Donald Trump's views illustrate a rising inclination towards anti-interventionism — that's entirely understandable in the light of the events of the past 15 years. In the closing years of the twentieth century the US was perceived as the nation which kept order in the Middle East and SE Asia, from a safe distance. There were few actual American troops in those regions. The US instead preferred a strategy of coddling local existing regimes, which sold the US cheap oil, while battening the hatches against rival political influences from elsewhere.
Donald Trump talks sense: MiddleEast would be safer if the US kept away, and Gaddafi, Saddam were in power http://t.co/fbdzW5taUd— Abhijit Majumder (@abhijitmajumder) October 13, 2015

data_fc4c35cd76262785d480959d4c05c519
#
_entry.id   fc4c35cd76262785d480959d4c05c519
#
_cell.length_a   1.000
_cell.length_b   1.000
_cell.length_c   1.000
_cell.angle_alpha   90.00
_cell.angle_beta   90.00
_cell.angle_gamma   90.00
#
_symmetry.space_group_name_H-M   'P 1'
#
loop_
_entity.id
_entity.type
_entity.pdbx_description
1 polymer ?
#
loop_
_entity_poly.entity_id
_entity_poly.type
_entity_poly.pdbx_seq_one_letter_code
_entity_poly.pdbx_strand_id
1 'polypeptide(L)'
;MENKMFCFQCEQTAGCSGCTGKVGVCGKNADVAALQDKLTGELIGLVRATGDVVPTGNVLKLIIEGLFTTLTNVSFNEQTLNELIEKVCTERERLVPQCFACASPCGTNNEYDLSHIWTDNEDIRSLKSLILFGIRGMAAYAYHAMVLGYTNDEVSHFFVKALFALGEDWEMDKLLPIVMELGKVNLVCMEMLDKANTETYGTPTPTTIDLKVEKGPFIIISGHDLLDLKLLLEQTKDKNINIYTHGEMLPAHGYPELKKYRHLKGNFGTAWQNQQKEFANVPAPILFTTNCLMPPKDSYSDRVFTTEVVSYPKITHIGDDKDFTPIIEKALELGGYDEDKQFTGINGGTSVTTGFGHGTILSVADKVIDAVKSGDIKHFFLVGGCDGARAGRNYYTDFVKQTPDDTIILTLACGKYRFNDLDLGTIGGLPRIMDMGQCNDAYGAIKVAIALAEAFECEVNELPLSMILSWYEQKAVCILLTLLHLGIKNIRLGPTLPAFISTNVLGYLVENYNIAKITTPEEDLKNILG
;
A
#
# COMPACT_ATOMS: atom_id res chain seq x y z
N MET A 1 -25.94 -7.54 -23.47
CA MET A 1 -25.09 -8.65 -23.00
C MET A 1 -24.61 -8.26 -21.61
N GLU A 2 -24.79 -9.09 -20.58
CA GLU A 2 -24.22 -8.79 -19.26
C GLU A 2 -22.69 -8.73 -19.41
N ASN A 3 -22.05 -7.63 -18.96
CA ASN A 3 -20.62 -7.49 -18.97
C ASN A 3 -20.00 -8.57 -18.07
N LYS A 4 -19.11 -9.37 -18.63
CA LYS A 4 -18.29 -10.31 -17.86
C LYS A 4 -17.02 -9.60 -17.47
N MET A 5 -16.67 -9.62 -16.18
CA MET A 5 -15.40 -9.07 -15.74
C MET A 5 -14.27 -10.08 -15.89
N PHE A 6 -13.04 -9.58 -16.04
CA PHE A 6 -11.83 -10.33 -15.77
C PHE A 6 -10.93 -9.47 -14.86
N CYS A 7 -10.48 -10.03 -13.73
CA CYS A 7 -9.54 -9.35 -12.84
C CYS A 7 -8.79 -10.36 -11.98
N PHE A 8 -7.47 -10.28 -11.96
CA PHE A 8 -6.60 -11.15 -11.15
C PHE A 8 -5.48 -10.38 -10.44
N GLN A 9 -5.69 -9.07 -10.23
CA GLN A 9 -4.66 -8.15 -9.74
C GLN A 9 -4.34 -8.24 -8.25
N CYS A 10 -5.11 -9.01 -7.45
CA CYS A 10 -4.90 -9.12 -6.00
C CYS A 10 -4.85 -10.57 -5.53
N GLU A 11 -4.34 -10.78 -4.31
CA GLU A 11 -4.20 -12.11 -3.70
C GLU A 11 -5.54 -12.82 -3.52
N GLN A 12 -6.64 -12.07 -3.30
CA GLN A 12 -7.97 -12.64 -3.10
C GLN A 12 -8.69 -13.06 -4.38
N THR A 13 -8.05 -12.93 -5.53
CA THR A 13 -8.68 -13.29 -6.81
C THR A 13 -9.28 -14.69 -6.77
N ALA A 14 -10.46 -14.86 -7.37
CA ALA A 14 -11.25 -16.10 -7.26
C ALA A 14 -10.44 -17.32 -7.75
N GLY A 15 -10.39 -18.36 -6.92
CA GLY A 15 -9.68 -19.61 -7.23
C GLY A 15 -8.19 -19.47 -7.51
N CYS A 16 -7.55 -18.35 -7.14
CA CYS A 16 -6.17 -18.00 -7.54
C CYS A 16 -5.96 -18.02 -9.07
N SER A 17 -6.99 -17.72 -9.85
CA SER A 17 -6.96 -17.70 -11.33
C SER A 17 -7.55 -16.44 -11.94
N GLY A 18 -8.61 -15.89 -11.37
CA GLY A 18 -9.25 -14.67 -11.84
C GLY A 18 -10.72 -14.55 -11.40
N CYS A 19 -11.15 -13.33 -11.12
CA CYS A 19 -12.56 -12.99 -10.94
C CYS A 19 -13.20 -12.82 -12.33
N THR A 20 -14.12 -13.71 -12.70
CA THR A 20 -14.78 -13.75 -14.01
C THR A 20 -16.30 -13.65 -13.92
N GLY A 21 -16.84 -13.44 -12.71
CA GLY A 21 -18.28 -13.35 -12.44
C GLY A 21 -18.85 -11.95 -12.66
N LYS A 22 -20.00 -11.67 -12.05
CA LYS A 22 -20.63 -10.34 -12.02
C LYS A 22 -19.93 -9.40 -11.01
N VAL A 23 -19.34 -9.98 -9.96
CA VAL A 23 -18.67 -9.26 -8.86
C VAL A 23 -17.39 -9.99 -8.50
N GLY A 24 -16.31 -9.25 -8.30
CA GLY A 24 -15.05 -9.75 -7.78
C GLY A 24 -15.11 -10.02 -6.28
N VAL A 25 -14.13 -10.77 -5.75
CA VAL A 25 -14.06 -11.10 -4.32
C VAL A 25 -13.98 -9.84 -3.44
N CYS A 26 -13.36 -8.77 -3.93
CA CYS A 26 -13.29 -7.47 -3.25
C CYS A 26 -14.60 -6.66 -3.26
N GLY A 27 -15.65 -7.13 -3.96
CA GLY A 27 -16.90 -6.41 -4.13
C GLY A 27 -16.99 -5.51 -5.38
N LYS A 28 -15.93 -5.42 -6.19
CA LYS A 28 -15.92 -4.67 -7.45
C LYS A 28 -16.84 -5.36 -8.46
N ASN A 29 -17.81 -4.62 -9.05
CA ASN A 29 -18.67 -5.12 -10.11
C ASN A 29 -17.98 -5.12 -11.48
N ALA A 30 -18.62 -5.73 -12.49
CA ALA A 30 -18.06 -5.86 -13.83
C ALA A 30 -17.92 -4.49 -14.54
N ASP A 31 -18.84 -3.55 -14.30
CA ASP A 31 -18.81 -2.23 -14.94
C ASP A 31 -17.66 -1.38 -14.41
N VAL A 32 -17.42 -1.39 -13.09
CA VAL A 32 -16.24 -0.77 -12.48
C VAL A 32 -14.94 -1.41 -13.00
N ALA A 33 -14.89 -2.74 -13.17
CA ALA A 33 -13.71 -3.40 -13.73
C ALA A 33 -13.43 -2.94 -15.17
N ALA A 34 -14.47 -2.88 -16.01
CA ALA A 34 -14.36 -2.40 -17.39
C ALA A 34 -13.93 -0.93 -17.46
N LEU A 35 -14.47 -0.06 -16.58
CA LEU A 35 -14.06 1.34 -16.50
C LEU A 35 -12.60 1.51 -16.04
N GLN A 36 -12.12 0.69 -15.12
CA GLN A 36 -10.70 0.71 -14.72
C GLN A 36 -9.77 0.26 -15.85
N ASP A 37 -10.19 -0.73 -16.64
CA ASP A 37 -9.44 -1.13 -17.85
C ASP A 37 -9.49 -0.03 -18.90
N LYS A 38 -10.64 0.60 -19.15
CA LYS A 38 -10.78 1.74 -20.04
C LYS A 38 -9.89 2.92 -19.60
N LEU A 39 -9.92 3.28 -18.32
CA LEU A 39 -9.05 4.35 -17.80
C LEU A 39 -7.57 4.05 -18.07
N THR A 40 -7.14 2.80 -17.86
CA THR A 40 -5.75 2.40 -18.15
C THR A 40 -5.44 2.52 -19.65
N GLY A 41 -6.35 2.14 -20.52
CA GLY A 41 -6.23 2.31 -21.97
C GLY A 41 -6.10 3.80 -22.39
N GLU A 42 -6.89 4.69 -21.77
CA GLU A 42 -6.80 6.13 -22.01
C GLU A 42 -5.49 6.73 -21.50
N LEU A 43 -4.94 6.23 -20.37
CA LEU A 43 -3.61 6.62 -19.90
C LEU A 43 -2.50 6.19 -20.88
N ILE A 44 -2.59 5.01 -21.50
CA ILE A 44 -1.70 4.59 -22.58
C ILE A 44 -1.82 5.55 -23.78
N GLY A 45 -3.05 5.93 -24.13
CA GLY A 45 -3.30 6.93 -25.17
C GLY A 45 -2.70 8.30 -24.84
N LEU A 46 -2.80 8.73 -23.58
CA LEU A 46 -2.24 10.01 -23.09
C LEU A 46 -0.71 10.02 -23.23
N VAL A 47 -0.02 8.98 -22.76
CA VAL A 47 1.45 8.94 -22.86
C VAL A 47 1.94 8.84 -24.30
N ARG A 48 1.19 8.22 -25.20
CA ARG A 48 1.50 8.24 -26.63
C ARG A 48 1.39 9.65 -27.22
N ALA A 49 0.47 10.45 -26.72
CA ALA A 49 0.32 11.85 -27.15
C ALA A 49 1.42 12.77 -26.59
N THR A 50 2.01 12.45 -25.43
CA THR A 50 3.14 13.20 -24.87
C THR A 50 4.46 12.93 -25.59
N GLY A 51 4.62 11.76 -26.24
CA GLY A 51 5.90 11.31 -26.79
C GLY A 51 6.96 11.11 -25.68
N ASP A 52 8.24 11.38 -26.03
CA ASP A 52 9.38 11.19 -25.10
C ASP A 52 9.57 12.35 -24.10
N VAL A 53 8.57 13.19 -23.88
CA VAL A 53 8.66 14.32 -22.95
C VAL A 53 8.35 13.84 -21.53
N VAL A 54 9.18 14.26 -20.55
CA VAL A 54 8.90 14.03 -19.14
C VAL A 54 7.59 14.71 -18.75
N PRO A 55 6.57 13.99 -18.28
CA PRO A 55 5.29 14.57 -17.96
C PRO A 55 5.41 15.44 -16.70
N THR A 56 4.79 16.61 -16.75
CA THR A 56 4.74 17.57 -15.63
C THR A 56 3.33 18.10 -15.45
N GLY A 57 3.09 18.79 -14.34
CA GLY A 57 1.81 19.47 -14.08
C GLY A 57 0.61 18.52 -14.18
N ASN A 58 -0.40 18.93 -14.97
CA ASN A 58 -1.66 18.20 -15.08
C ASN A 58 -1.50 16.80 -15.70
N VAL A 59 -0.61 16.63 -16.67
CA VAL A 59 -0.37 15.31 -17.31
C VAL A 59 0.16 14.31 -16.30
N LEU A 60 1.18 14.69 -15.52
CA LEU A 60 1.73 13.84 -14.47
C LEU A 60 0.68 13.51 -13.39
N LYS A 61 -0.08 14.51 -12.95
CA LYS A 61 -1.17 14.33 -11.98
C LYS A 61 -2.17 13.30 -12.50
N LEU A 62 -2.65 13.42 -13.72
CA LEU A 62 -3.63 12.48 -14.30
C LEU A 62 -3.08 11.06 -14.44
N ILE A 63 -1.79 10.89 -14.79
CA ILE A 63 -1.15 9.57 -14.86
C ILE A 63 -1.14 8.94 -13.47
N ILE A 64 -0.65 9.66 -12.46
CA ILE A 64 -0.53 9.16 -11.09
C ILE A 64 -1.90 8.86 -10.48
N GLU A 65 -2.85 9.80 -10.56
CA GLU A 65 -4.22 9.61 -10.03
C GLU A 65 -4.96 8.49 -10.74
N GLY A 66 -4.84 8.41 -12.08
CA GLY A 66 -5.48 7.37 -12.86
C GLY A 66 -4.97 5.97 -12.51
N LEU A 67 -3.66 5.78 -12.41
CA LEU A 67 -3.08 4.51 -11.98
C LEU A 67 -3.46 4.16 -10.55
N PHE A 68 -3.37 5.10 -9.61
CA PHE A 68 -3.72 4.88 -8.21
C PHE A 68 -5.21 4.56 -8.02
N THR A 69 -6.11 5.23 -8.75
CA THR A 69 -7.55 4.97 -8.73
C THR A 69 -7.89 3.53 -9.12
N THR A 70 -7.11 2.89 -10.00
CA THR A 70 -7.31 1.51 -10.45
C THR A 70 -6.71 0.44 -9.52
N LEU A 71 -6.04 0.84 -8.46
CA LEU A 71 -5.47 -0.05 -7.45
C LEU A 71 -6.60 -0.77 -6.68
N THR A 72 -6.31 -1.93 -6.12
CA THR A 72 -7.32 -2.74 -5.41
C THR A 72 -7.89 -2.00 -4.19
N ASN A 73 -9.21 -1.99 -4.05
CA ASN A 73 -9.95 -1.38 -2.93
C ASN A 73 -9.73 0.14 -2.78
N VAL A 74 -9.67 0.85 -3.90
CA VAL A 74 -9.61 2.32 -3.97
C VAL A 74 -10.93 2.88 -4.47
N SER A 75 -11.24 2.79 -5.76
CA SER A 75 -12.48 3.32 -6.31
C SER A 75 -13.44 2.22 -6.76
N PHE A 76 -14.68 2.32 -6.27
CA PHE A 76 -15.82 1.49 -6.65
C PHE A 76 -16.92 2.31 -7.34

The terror attacks of September 11, 2001 prompted an unprecedented expansion of US military presence in the region. President Bush invaded Iraq and Afghanistan simultaneously. President Obama then made substantial troop withdrawals from the same countries — yet the wars went on, waged by drones, the bombing of Libya, stepped-up military action in Afghanistan, and most recently by military operations against ISIL. Obama not only maintained the air strikes, but redoubled their intensity. Most of Trump's opponents within the Republican Party believe that Obama ought to ramp-up the air strikes still further, and even put American boots on the ground in these countries.
The central plank of Trump's persuasive rhetoric is that fifteen years of American aggression — under the ideological tricolor of fighting terrorism, preventing nuclear proliferation and supporting human rights — have produced a Middle East scenario calamitously worse than it was before American intervention.